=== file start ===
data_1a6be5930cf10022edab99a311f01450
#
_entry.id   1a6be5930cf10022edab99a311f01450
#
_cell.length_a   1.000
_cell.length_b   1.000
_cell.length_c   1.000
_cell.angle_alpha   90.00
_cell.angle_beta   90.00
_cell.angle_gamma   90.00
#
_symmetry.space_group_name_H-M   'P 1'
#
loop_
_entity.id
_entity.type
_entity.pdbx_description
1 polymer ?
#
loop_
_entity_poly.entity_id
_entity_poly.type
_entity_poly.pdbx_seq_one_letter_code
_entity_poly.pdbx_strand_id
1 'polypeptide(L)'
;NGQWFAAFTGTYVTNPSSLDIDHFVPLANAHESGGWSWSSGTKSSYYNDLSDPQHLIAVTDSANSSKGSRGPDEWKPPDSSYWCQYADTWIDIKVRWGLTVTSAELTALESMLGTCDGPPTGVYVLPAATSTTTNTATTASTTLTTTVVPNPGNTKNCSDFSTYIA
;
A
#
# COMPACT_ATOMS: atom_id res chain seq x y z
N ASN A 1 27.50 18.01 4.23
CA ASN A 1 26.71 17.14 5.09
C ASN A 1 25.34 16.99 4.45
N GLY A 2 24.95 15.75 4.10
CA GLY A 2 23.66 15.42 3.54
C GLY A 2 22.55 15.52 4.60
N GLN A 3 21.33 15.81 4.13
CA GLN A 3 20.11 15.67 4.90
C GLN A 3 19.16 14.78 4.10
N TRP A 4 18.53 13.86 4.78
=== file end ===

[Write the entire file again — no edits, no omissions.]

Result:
data_1a6be5930cf10022edab99a311f01450
#
_entry.id   1a6be5930cf10022edab99a311f01450
#
_cell.length_a   1.000
_cell.length_b   1.000
_cell.length_c   1.000
_cell.angle_alpha   90.00
_cell.angle_beta   90.00
_cell.angle_gamma   90.00
#
_symmetry.space_group_name_H-M   'P 1'
#
loop_
_entity.id
_entity.type
_entity.pdbx_description
1 polymer ?
#
loop_
_entity_poly.entity_id
_entity_poly.type
_entity_poly.pdbx_seq_one_letter_code
_entity_poly.pdbx_strand_id
1 'polypeptide(L)'
;NGQWFAAFTGTYVTNPSSLDIDHFVPLANAHESGGWSWSSGTKSSYYNDLSDPQHLIAVTDSANSSKGSRGPDEWKPPDSSYWCQYADTWIDIKVRWGLTVTSAELTALESMLGTCDGPPTGVYVLPAATSTTTNTATTASTTLTTTVVPNPGNTKNCSDFSTYIA
;
A
#
# COMPACT_ATOMS: atom_id res chain seq x y z
N ASN A 1 27.50 18.01 4.23
CA ASN A 1 26.71 17.14 5.09
C ASN A 1 25.34 16.99 4.45
N GLY A 2 24.95 15.75 4.10
CA GLY A 2 23.66 15.42 3.54
C GLY A 2 22.55 15.52 4.60
N GLN A 3 21.33 15.81 4.13
CA GLN A 3 20.11 15.67 4.90
C GLN A 3 19.16 14.78 4.10
N TRP A 4 18.53 13.86 4.78